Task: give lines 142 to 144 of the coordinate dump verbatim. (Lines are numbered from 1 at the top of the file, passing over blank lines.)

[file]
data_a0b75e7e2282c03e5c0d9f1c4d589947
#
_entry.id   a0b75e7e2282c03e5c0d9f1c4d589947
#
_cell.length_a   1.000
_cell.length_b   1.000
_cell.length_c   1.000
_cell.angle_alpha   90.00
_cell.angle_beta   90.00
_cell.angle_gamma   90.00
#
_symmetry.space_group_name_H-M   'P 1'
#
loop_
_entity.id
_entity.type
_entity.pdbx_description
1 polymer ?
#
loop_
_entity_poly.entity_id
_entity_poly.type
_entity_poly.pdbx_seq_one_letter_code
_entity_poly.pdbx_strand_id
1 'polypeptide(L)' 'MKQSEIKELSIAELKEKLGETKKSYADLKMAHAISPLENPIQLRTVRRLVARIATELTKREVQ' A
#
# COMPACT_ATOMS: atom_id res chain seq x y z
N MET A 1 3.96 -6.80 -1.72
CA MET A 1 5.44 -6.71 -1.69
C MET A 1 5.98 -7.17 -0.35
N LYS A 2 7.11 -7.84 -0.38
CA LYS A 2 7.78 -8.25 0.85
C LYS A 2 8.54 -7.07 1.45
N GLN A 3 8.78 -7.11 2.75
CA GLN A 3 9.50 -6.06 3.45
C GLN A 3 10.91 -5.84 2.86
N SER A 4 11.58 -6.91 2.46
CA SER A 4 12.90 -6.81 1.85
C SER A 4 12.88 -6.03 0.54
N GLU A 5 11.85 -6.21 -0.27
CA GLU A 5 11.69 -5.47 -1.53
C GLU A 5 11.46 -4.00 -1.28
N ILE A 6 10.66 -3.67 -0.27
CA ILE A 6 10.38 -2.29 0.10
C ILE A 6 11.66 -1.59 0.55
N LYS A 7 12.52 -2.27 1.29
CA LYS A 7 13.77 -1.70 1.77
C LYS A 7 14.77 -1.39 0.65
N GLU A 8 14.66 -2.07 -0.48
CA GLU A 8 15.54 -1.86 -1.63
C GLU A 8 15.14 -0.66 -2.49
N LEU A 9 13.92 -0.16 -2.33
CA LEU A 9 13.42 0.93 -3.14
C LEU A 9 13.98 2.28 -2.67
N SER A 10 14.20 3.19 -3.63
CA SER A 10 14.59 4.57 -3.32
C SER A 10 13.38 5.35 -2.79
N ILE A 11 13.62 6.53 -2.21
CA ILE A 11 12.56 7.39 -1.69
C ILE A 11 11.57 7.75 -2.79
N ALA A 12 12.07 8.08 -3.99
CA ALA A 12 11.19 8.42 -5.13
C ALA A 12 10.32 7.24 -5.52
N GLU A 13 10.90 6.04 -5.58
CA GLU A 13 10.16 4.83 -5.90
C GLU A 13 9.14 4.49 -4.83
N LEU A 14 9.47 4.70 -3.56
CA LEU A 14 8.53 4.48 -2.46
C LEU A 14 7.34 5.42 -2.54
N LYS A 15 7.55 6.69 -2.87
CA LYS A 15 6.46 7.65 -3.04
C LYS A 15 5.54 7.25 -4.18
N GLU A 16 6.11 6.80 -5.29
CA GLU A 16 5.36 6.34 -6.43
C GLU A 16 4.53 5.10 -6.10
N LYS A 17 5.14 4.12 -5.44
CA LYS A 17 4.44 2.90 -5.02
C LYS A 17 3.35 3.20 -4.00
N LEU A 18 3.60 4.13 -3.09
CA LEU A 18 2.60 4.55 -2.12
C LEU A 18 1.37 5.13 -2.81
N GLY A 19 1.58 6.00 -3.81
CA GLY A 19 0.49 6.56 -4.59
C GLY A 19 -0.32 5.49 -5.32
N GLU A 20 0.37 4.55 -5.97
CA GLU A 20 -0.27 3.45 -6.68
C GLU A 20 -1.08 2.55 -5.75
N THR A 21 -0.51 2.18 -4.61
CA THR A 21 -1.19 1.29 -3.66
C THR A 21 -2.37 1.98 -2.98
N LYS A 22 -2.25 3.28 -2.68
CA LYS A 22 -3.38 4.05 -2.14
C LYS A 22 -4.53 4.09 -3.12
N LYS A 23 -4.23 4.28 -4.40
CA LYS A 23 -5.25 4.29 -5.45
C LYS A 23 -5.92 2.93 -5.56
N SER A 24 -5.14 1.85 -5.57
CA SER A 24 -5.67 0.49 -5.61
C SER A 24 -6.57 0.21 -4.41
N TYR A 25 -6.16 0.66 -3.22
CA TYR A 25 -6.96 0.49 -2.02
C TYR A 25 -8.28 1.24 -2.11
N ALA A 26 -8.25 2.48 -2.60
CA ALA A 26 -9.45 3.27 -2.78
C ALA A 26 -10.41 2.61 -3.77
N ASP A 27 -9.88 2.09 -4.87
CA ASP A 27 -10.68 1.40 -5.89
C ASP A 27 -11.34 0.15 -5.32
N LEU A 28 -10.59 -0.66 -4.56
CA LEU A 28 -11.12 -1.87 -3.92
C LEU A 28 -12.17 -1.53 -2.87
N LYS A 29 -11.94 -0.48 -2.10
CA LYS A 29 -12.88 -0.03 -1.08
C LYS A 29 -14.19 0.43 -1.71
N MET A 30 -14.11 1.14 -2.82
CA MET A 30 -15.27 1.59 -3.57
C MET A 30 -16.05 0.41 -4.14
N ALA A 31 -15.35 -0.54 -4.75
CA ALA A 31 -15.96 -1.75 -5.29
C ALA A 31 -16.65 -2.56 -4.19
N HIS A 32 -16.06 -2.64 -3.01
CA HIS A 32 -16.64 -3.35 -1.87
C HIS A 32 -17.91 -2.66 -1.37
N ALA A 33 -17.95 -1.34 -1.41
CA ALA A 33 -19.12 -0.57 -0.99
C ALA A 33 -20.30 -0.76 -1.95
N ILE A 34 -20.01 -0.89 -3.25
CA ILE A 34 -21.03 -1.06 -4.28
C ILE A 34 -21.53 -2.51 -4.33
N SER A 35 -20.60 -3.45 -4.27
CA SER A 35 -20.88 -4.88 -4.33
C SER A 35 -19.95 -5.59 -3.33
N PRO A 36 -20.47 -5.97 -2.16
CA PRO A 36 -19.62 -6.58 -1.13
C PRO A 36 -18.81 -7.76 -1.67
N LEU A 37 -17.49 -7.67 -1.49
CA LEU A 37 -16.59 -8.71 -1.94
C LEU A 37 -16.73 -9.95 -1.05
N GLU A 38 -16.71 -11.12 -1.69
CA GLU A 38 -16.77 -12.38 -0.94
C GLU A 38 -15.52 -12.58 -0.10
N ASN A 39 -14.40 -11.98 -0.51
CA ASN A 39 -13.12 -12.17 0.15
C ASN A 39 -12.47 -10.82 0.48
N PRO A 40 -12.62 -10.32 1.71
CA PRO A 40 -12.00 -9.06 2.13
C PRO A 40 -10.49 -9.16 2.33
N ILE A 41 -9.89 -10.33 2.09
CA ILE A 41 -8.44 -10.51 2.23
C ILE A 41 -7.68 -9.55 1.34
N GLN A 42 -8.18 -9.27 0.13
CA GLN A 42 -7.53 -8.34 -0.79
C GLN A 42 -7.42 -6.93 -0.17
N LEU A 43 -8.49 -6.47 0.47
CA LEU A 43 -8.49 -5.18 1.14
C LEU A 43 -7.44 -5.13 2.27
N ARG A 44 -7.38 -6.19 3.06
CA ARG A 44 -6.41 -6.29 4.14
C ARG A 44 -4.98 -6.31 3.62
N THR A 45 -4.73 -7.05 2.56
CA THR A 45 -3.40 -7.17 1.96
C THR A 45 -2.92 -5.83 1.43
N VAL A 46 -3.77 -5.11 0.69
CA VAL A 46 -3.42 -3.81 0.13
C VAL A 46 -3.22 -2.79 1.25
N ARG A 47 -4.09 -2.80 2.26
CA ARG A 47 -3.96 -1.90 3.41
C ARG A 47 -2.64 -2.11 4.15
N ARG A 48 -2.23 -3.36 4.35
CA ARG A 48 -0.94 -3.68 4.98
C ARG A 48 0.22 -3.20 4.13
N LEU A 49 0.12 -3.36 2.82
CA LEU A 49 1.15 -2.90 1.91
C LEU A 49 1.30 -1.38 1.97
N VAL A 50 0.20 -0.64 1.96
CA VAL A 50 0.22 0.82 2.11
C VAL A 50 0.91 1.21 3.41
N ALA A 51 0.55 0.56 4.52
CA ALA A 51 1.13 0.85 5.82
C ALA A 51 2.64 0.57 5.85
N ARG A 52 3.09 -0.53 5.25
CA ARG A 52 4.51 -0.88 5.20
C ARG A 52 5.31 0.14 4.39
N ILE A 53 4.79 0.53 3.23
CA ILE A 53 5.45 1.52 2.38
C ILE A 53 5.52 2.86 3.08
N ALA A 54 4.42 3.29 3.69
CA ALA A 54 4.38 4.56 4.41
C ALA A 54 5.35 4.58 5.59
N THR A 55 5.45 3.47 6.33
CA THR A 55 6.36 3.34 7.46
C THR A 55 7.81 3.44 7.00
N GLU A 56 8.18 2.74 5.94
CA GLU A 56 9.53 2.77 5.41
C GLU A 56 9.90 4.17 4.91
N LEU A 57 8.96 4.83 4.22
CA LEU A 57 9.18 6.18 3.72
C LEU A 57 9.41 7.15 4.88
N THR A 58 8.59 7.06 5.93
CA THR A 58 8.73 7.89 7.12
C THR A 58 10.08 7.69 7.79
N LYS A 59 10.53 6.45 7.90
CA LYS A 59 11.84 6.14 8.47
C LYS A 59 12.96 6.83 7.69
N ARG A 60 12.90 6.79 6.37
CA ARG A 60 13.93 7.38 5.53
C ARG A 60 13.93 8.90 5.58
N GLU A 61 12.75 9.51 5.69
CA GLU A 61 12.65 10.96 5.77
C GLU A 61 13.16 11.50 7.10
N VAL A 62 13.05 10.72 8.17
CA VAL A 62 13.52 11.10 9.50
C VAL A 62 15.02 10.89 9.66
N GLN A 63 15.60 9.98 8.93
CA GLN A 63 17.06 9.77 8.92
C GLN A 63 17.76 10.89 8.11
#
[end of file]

N ASN A 39 -14.40 -11.98 -0.51
CA ASN A 39 -13.12 -12.17 0.15
C ASN A 39 -12.47 -10.82 0.48